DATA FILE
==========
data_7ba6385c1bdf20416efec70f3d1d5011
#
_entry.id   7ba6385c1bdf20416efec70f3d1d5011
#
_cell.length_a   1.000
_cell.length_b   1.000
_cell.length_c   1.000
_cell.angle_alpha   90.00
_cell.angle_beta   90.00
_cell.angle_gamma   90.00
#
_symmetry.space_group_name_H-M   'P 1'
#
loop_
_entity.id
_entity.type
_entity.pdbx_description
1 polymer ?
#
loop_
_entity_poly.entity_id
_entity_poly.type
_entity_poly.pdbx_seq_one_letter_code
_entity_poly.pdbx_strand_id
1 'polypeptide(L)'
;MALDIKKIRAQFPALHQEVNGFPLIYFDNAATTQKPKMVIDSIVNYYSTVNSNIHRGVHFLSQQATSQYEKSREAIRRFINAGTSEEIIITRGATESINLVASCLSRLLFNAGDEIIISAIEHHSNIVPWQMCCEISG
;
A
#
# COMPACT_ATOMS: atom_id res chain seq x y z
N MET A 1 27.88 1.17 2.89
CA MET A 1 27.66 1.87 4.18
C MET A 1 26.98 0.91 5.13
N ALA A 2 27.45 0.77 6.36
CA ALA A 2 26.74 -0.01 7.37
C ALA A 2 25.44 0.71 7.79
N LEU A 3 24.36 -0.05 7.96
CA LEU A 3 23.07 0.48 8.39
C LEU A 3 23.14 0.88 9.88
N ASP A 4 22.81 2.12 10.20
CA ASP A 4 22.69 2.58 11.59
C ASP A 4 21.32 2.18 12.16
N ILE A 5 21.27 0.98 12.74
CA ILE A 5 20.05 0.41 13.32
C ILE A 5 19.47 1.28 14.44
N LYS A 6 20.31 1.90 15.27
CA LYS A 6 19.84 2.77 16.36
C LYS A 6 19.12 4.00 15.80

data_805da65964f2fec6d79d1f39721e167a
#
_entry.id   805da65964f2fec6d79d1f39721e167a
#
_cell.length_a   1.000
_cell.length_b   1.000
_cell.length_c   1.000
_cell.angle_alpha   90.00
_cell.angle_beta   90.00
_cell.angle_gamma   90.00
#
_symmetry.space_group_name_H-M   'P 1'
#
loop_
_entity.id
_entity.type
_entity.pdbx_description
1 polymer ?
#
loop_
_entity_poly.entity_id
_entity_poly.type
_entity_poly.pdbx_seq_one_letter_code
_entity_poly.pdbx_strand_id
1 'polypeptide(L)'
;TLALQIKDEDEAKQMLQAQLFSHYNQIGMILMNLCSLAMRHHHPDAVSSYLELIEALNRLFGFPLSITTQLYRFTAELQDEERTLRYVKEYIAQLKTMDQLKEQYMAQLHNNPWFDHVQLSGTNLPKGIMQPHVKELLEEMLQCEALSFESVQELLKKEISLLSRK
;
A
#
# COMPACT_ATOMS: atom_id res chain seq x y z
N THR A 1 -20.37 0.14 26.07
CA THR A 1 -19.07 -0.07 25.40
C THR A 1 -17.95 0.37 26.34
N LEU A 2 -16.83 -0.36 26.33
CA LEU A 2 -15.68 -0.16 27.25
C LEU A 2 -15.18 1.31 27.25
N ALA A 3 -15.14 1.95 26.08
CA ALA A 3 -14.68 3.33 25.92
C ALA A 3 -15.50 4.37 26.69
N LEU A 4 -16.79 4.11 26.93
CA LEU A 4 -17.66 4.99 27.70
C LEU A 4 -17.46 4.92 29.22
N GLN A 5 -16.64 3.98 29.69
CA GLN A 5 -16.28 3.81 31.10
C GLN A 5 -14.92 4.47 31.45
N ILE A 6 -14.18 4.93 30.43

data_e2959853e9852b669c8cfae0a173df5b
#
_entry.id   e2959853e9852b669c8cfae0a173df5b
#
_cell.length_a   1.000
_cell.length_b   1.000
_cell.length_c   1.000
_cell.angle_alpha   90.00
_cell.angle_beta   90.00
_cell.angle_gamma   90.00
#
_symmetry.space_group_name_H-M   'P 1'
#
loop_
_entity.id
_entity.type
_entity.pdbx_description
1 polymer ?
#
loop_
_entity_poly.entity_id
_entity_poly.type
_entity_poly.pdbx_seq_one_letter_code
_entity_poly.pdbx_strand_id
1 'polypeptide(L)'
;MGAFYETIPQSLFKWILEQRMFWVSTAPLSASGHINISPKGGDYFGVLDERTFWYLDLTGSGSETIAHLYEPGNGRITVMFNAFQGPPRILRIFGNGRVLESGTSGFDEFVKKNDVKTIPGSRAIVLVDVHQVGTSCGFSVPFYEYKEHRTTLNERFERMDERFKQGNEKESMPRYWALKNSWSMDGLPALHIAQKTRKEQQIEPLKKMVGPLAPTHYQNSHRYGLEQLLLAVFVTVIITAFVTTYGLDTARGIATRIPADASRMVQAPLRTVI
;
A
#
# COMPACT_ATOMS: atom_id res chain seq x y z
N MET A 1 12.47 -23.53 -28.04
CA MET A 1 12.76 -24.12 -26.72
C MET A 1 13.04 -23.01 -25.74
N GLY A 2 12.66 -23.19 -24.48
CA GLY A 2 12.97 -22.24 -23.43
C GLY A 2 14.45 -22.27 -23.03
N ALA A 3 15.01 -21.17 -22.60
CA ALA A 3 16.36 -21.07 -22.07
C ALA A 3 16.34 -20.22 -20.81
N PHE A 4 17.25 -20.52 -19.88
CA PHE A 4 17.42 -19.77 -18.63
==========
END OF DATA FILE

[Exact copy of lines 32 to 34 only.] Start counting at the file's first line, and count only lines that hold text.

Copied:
CA MET A 1 27.66 1.87 4.18
C MET A 1 26.98 0.91 5.13
N ALA A 2 27.45 0.77 6.36